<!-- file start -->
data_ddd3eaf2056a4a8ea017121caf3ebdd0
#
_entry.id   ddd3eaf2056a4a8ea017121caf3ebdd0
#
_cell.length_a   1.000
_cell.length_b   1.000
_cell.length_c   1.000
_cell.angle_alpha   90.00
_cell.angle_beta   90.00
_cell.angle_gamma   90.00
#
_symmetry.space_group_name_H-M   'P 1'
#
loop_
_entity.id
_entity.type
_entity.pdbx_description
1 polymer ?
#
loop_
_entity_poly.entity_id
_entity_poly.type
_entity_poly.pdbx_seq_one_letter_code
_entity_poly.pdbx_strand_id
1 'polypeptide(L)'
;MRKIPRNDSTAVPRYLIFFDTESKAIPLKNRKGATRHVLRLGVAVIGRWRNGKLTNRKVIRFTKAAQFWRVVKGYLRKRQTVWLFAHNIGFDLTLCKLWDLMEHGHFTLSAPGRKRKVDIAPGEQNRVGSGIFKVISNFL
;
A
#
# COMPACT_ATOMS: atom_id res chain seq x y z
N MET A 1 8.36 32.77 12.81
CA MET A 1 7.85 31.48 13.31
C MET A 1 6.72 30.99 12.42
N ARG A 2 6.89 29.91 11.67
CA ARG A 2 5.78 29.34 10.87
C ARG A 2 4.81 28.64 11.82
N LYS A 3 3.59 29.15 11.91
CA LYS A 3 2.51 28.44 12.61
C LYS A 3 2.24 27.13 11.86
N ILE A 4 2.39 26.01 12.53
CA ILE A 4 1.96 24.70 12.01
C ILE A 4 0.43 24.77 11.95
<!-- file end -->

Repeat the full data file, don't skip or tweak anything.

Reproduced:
data_ddd3eaf2056a4a8ea017121caf3ebdd0
#
_entry.id   ddd3eaf2056a4a8ea017121caf3ebdd0
#
_cell.length_a   1.000
_cell.length_b   1.000
_cell.length_c   1.000
_cell.angle_alpha   90.00
_cell.angle_beta   90.00
_cell.angle_gamma   90.00
#
_symmetry.space_group_name_H-M   'P 1'
#
loop_
_entity.id
_entity.type
_entity.pdbx_description
1 polymer ?
#
loop_
_entity_poly.entity_id
_entity_poly.type
_entity_poly.pdbx_seq_one_letter_code
_entity_poly.pdbx_strand_id
1 'polypeptide(L)'
;MRKIPRNDSTAVPRYLIFFDTESKAIPLKNRKGATRHVLRLGVAVIGRWRNGKLTNRKVIRFTKAAQFWRVVKGYLRKRQTVWLFAHNIGFDLTLCKLWDLMEHGHFTLSAPGRKRKVDIAPGEQNRVGSGIFKVISNFL
;
A
#
# COMPACT_ATOMS: atom_id res chain seq x y z
N MET A 1 8.36 32.77 12.81
CA MET A 1 7.85 31.48 13.31
C MET A 1 6.72 30.99 12.42
N ARG A 2 6.89 29.91 11.67
CA ARG A 2 5.78 29.34 10.87
C ARG A 2 4.81 28.64 11.82
N LYS A 3 3.59 29.15 11.91
CA LYS A 3 2.51 28.44 12.61
C LYS A 3 2.24 27.13 11.86
N ILE A 4 2.39 26.01 12.53
CA ILE A 4 1.96 24.70 12.01
C ILE A 4 0.43 24.77 11.95